I welcome the Minister of State to the House.
There is no doubt that international events have impacted on Ireland's economy, not least the high price of food, the fact that the prices of commodities have risen by up to 40%, and the rise in the price of oil, which is now $137 per barrel, despite a 12-month low of $58 per barrel. We have seen significant changes. The American economy is heading towards a recession and the British economy is in recession. There have been difficulties here in the building sector. Recognising the difficulties, ours is a remarkable economy that has grown and will grow this year in what our finance spokesperson called a perfect storm. The economy will grow at a rate of 0.5% in the most difficult of times.
This economy is well managed, though the Opposition has often asked what we did with the good times. In the good times, we manage very well. Our Government debt is now 25% of our gross domestic product. In 1990, it was 95% and in 1993 it was also at this level. We have made remarkable strides in reducing the Government debt ratio. Similarly, we have remarkably improved our financial prospects in that the National Pensions Reserve Fund has grown to €19.379 billion this year. Not only have we reduced debt significantly, we have also put money away for the rainy day.
There are others who believe we are managing the economy well. One group, Moody's Global Sovereign, which gives no hostages to fortune whatsoever, rates the banks and does not give any pluses unless they are deserved. Its credit analysis of February 2008 states:
Ireland's Aaa government bond rating is supported by successful macroeconomic management and a competitive economy. Economic development has been characterised by strong growth which, supported by a favourable demographic profile and outward-oriented policies, contributed to a substantial rise in wealth levels over the past two decades. Deregulation and structural reforms played a key role in Ireland's efforts to make growth sustainable and the economy much more resilient to shocks. Strong investment spending and foreign direct investment (FDI) remain catalysts for the Irish economy's capacity to grow amidst the dynamics of population ageing, helped by immigration and the baby boom of the late 1970s. The success of the Irish government and the National Treasury Management Agency (NTMA) in consolidating public finances resulted in a marked drop in spending ratios and large fiscal surpluses between 1995 and 2000. Continued fiscal discipline in subsequent years helped to substantially reduce gross debt to about 25% of GDP at present.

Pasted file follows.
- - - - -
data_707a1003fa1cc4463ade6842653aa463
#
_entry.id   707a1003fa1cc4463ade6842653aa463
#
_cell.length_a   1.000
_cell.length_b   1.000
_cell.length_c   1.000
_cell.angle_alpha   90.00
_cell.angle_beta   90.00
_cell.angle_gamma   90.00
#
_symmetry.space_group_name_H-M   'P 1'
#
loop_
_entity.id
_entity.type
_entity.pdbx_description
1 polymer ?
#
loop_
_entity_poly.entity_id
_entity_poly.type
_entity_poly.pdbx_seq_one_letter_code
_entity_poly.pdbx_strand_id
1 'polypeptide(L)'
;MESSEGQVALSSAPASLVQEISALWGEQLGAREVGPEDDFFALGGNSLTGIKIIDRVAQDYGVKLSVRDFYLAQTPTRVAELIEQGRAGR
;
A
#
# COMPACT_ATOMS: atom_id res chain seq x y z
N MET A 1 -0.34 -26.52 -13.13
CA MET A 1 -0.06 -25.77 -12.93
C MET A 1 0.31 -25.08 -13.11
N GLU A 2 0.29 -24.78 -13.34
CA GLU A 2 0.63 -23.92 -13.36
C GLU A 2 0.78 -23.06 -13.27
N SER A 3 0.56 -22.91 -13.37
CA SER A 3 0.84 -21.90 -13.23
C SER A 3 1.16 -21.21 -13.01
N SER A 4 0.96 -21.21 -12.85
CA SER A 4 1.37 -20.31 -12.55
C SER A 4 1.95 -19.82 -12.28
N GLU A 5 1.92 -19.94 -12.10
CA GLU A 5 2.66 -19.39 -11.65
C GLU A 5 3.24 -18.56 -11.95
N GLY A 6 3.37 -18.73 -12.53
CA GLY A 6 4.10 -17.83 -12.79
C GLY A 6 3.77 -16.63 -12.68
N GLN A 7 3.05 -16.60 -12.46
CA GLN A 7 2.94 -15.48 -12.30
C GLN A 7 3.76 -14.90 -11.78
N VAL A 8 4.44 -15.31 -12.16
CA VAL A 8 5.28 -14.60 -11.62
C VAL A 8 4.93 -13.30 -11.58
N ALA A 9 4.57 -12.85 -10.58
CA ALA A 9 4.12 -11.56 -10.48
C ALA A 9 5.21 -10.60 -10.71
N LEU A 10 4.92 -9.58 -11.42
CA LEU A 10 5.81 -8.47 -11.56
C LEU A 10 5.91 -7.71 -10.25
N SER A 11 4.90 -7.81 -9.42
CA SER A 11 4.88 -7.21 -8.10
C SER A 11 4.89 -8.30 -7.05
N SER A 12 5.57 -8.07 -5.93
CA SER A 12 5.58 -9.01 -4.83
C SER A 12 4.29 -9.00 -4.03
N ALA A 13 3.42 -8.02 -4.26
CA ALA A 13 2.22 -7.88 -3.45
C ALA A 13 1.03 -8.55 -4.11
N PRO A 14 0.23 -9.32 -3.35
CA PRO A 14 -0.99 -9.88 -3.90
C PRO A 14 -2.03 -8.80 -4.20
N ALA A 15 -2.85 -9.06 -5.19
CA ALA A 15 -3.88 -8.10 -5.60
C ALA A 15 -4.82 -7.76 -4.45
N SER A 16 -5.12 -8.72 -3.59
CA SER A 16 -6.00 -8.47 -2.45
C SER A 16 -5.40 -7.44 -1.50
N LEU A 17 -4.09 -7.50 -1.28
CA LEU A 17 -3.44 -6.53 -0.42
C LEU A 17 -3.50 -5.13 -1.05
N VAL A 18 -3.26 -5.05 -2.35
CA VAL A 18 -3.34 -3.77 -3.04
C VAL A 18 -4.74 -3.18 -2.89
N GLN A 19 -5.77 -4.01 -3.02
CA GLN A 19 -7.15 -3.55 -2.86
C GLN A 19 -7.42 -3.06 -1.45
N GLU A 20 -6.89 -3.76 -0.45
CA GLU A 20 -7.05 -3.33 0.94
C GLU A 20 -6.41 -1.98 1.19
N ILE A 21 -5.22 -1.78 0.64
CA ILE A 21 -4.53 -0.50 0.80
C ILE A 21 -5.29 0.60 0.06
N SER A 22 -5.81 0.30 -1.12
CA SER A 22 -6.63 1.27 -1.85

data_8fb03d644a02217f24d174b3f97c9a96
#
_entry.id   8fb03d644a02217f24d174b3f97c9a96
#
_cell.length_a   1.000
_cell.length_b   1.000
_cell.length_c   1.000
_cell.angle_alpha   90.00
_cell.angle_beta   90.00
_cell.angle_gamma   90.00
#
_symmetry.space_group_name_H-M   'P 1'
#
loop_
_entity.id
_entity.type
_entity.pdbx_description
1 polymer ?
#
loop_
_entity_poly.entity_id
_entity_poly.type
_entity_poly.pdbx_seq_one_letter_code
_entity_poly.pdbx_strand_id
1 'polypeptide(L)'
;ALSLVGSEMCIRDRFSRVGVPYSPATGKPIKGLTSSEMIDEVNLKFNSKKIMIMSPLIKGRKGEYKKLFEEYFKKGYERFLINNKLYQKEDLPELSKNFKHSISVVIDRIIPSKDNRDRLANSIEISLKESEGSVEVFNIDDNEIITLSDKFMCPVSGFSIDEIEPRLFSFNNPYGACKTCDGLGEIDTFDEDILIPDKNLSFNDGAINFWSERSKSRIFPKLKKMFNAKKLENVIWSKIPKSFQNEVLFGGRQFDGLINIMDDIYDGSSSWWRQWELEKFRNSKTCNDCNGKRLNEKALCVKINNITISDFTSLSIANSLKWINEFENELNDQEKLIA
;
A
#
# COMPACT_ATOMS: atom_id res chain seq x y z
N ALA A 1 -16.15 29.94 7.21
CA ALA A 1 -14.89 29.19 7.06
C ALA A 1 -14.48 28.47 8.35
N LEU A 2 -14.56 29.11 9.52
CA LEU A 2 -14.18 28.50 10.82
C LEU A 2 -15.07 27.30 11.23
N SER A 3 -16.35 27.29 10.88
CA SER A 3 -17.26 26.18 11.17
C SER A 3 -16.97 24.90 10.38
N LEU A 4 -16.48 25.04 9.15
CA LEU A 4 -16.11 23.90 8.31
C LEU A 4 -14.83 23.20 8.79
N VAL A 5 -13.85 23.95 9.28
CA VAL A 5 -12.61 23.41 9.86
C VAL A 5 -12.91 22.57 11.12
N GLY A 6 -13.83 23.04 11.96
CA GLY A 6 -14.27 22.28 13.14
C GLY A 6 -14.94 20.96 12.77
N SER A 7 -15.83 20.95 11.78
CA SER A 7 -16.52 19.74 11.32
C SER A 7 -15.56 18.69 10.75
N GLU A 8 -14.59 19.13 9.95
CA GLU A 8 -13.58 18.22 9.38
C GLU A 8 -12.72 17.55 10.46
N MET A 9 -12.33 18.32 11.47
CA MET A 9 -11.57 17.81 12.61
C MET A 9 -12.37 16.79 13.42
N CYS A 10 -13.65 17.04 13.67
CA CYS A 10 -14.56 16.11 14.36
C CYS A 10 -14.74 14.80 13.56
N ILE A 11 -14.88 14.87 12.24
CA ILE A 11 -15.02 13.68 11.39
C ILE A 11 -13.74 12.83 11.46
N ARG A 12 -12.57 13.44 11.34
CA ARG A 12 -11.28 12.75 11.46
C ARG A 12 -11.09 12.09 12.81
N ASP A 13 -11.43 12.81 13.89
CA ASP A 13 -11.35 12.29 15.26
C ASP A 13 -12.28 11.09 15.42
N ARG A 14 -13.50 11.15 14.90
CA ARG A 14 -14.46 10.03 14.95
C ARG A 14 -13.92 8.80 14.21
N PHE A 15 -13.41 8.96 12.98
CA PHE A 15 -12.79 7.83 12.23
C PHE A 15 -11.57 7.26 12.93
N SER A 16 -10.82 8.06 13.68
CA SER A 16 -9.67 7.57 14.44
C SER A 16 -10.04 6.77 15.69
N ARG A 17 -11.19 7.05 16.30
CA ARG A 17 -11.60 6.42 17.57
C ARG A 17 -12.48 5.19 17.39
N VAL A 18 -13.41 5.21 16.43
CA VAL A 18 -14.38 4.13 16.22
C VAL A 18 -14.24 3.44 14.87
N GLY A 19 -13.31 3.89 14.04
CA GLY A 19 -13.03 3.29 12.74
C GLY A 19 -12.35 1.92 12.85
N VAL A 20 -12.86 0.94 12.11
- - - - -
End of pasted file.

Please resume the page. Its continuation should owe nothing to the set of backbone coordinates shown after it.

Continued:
We have been talking about continued fiscal discipline this week in respect of cuts of €440 million. These cuts could be made easily because they are in the context of a total spend of €543 billion. Therefore, they amount to less than 1%. If Ministers must forego their pay rises, they will do in the service of the public, as they do in respect of so much else.
The Moody's Global Sovereign report also states:
Strong economic growth, supported by the booming property market, has led to consistently higher tax revenues in recent years. However, higher interest and recent tensions in credit markets have started to slow growth in what had been the most dynamic sectors of the economy.
Moody's Global Sovereign states consistently that Ireland has been well managed, continues to be governed well and has made the correct decisions. The recent ESRI report indicates there will be a slowdown for 18 months, after which we are to return to growth rates of 3.5%. The documentation states we have a well-managed economy and implies we should not be concentrating on the few difficulties we must and will deal with but on how circumstances will change and how the Government will manage through the difficulties.
If oil prices are to remain at their current level, many economies will continue to experience difficulties. The reality is that there is no shortage of oil but a shortage in production capacity. If there is no world shortage of oil, one can increase production capacity, as is occurring. New refineries are opening in India, Canada and elsewhere. One problem associated with the high price of oil was the fact that hurricane Katrina ripped through two of the United States' major refineries in the Gulf of Mexico, thus cutting off 6% of US production. I would like to see a return to more sustainable oil prices. With a 2% shortage, prices can reach any height, and with a 2% surplus, they can fall to any level. I would much prefer to see a sustainable rate of $60 per barrel rather than $138 in the shorter term.
The reality is that the shortage of oil is a misnomer. Large areas have yet to be explored and the reality is that, for years, it did not pay people to take the oil out of the ground. Marginal fields were passed over and before the period to which I refer, the Brent oilfield was marginally profitable, at $5 per barrel. We witnessed this within the past two decades.
We are facing a short-term fillip, as we saw in the wake of the events of 11 September 2001 and the dotcom boom. The Government will get over it and will continue to manage finances in a prudent and positive manner, as it has done heretofore and as it demonstrated yesterday.